WORLD WAR I proved the seismic turning point in the campaign for women’s suffrage in Britain. However, serious groundwork had been laid by the Suffragette movement in the years leading up to the Great War, particularly a century ago – in 1912 and 1913 – as their tactics became increasingly confrontational and controversial.
Campaigns calling for women to have voting rights began in the mid-19th century in response to the Great Reform Act which blocked women from voting. Millicent Garrett Fawcett launched her peaceful campaign for women’s rights in the 1860s, but the women’s suffrage campaign became more radical with the founding of the Women’s Social and Political Union in 1903 by Emmeline Pankhurst and her daughters Christabel and Sylvia.
Tactics employed by the suffragettes included lobbying campaigns targeting politicians and acts of civil disobedience such as mass protests, arson and disrupting political party meetings. Suffragettes who were arrested in connection with their campaign began holding hunger strikes in prison, but were forcibly fed. Here is an extract from an account suffragette Emily Wilding Davison wrote in 1912 of her force feeding experiences:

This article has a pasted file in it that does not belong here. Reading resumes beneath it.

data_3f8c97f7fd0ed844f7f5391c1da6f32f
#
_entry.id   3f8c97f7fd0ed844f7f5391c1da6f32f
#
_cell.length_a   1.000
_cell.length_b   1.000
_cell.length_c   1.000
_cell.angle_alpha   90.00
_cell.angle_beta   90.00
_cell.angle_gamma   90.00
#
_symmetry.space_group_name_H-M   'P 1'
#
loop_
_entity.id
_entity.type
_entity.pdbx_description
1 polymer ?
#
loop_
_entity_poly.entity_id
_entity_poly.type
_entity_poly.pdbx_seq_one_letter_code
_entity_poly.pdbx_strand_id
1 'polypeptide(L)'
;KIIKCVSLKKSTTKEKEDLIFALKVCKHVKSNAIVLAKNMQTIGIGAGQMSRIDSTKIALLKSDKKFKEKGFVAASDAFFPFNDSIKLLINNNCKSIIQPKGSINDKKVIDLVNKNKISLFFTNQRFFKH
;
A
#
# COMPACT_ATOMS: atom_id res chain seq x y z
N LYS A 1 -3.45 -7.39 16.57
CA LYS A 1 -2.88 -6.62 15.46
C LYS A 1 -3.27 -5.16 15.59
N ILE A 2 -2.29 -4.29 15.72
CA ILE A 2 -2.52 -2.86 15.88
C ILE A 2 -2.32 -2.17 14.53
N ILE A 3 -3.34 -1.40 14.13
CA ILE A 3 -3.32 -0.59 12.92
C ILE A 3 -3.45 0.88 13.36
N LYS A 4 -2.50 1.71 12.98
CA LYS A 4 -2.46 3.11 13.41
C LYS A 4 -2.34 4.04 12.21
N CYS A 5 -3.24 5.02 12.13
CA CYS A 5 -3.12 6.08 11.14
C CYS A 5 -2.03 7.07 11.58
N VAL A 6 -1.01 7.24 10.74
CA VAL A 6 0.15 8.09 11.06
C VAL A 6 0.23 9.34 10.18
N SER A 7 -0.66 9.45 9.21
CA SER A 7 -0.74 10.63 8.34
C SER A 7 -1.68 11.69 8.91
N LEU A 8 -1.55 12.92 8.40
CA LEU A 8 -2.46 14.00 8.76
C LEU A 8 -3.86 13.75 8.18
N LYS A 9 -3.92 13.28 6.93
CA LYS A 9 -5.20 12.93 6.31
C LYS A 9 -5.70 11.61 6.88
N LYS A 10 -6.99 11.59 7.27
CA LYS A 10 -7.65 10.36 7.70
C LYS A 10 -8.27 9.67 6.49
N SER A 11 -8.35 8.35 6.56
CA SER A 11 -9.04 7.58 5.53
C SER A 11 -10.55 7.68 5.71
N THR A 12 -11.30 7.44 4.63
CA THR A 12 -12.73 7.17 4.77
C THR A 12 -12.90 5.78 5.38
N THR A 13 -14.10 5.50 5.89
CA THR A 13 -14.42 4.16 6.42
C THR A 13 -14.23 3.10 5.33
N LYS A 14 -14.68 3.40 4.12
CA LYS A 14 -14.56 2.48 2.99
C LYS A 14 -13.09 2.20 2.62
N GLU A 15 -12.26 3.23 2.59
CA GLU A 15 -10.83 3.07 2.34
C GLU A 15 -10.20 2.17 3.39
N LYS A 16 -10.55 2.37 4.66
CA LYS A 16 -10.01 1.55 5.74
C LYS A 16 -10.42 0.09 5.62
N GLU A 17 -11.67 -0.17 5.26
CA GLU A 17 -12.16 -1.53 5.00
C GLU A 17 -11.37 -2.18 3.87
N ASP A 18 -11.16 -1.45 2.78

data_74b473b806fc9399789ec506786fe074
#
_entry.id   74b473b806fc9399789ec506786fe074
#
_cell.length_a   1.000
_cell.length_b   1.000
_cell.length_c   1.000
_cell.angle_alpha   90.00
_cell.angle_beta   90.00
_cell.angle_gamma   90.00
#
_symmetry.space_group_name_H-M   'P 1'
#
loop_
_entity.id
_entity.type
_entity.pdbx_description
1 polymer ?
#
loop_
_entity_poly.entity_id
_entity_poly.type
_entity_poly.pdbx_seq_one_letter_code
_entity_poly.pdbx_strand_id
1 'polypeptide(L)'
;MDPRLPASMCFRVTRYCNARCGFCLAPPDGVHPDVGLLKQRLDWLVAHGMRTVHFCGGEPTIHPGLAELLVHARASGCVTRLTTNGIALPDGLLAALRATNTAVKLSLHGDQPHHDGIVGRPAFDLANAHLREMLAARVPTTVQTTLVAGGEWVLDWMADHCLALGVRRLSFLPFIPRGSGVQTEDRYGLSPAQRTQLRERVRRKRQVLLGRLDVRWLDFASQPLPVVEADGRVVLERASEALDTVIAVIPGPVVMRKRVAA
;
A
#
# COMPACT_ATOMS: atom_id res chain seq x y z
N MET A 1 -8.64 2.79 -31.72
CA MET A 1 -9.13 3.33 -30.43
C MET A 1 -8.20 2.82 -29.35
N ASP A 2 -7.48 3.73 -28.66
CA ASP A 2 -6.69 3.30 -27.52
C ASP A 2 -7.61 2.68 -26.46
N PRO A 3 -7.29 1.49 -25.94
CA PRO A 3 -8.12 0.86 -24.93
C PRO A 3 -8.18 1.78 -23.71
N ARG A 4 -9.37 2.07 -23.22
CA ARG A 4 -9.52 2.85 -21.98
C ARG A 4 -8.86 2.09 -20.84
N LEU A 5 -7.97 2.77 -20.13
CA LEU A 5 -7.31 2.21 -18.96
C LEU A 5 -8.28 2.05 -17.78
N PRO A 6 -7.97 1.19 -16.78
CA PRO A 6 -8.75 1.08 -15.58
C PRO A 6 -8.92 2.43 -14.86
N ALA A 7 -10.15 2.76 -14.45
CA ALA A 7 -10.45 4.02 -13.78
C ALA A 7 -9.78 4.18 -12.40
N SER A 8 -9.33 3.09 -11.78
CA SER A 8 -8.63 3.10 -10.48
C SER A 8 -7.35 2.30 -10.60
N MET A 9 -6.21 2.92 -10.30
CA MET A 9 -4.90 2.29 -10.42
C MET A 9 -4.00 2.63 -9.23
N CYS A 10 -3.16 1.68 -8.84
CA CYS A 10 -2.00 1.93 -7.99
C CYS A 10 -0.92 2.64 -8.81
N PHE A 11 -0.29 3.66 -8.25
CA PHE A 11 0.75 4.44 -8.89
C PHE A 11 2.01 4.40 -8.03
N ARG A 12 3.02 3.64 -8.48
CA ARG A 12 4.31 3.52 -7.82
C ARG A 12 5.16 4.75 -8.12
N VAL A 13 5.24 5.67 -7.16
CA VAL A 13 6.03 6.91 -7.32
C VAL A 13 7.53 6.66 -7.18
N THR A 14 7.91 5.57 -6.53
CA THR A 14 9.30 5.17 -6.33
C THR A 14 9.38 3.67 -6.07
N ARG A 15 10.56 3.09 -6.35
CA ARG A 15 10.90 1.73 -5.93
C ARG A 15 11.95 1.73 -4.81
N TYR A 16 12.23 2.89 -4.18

(Document via parliament.uk)
In February 1913, Emmeline Pankhurst was sentenced to three years after claiming responsibility for a bomb attack on a house being built for the then-Chancellor of the Exchequer David Lloyd George. No one was injured in the explosion, and Pankhurst was released early after going on hunger strike. According to a Manchester Guardian report at the time, Pankhurst said:
If they torture me with force-feeding, that cannot last very long; they cannot keep me alive very long; and they will have to let me die or let me go. If I drop out of the fight hundreds will take my place.
Photo of broken windows at Lloyd George’s house following the bomb attack. (PA Archive)
Two months after the attack on Lloyd George’s house, the Prisoners Temporary Discharge for Health Act was hurriedly passed through parliament. Under this legislation, hunger striking suffragettes in custody were monitored and released when they became seriously ill or weak, but could be re-arrested again once their health improved. However, the legislation – popularly known as the ‘Cat and Mouse Act’ – was counter-productive in failing to bolster public support against the suffragette movement.
Public awareness of the suffragette campaign was further heightened by a tragic event several weeks later. On 4 June 1913, Emily Wilding Davison stepped out in front of King George V’s horse during the Epsom Derby and died from her injuries a few days later.
In photos: The Suffragette movement in 1912 and 1913: